Carrasco pitches Tribe past Twins, 1-0
Carlos Carrasco got the Cleveland Indians back on track exactly the way they took command in the AL Central: with strong pitching.
Carrasco (5-3) took a shutout into the ninth inning and the Indians pushed across an unearned run to defeat the Minnesota Twins 1-0 Tuesday night, ending a season-high five-game losing streak.
”Over the years, I have discovered a shutout is the best way to stop a losing streak,” Manager Manny Acta said with a sly smile.
Carrasco gave up three hits, struck out six and walked one over 8-1/3 innings as Cleveland avoided its first eight-game losing streak ever at Progressive Field. The Indians opened the year 14-2 at home. They have not lost eight in a row at home since June 8-21, 1975, at old Cleveland Stadium.
”Awesome, man,” second baseman Orlando Cabrera said. ”Carlos was really good, so was the defense and we got a win.”
Chris Perez replaced Carrasco after Ben Revere slapped a one-out single through the hole at shortstop in the ninth. Revere took second on a weak groundout by Alexi Casilla before Perez got Michael Cuddyer on a called third strike for his 15th save in 16 chances.
”Shame on me if I let the kid lose the ballgame after the way he pitched,” Acta said about replacing Carrasco. ”I wanted to give him a chance for the complete game, but he had to go 1-2-3 (in the ninth). You have a closer for a reason.”
Cuddyer strongly disagreed with the final call.
”I didn’t think that pitch was a strike at all,” said Cuddyer, who whirled around and got into the face of plate umpire Adrian Johnson. ”I thought it was off the plate.”
Minnesota had a five-game winning streak snapped despite Francisco Liriano (3-6) coming off the disabled list and matching Carrasco for five innings. The left-hander showed no effects of an inflamed throwing shoulder that had sidelined him since May 22. He gave up three hits and three walks, striking out seven.
Carlos Santana doubled to open the Indians’ fourth, reaching third when the ball got past left fielder Delmon Young for an error. Santana scored on a groundout to short by Shelley Duncan.
Carrasco used a lively fastball and sharp breaking ball to get 14 outs on grounders.
”That’s as good as I’ve seen him at the big-league level,” said Lou Marson, who has caught the right-hander since both were 17-year-olds in the Philadelphia farm system in 2004. They came to Cleveland as part of the Phillies’ trade for Cy Young winner Cliff Lee in July 2009.
”It was a great performance by Carlos,” Marson said. ”He’s going to be really, really good one day.”
He wasn’t all that bad Tuesday. Carrasco retired 13 in a row until Young doubled over the head of center fielder Grady Sizemore with one out in the fifth. Young took third when Luke Hughes followed with an infield hit up the middle. Shortstop Asdrubal Cabrera snagged it with a dive, but Hughes beat the throw to first.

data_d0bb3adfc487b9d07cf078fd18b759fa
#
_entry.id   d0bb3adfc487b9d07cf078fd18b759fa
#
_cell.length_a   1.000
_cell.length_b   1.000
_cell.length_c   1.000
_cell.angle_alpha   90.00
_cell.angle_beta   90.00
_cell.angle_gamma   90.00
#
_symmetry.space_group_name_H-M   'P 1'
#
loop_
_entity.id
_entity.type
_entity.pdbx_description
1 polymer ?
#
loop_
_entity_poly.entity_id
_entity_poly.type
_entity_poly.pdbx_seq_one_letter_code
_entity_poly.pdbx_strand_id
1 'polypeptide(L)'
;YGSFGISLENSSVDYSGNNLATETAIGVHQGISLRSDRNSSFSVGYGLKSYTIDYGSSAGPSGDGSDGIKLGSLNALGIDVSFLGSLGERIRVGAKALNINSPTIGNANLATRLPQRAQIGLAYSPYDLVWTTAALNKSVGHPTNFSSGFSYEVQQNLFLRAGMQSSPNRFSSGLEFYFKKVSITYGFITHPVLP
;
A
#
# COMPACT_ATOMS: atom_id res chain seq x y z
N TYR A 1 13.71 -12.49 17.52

Carrasco then got Brian Dinkelman to foul out and fanned Rene Rivera – who lost control of the bat waving at strike three. The bat went sailing about 110 feet and landed past third base.
”That was big,” Carrasco said of getting out of his only jam. ”Sometimes I try to be too perfect. Tonight, I felt good, had all my pitches in control and the defense was great.”
In the seventh, Justin Morneau drew a one-out walk. Young followed with a bouncing ball up the middle that shortstop Cabrera got to and shoveled to second baseman Orlando Cabrera with his glove to start a rally-killing double play.
”That nifty double play saved Carlos,” Acta said. ”Carlos has impressive stuff, he just needs to trust it.”
Twins lefties went just 1 for 15 against Carrasco, who had been belted around for a .368 average by left-handers entering the game.
”I used a two-seam fastball against them,” he said. ”It had a lot of sink.”
Carrasco has won four of five starts since May 17. He went on the DL with an inflamed right shoulder on April 28, four days after lasting only three innings in a start in Minnesota.
Notes: Cleveland’s 20-11 home record is best in the AL. … The last time Cleveland won 1-0 with an unearned run was April 19, 1990, against the Yankees. … Cleveland broke an eight-game losing streak to the Twins. Indians DH Travis Hafner, out since May 20 with a strained right oblique, should start taking batting practice in ”three or four days,” according to manager Manny Acta. … Morneau played first base after being the DH Monday. He didn’t play Saturday and Sunday because of a sore left wrist. … Twins OF Denard Span returned to Minnesota to have his sore neck examined by team doctors. He was hurt sliding into home plate Friday against Kansas City and didn’t play Saturday and Sunday. Manager Ron Gardenhire said Span is experiencing the same lightheaded symptoms he had from an inner ear infection in 2009.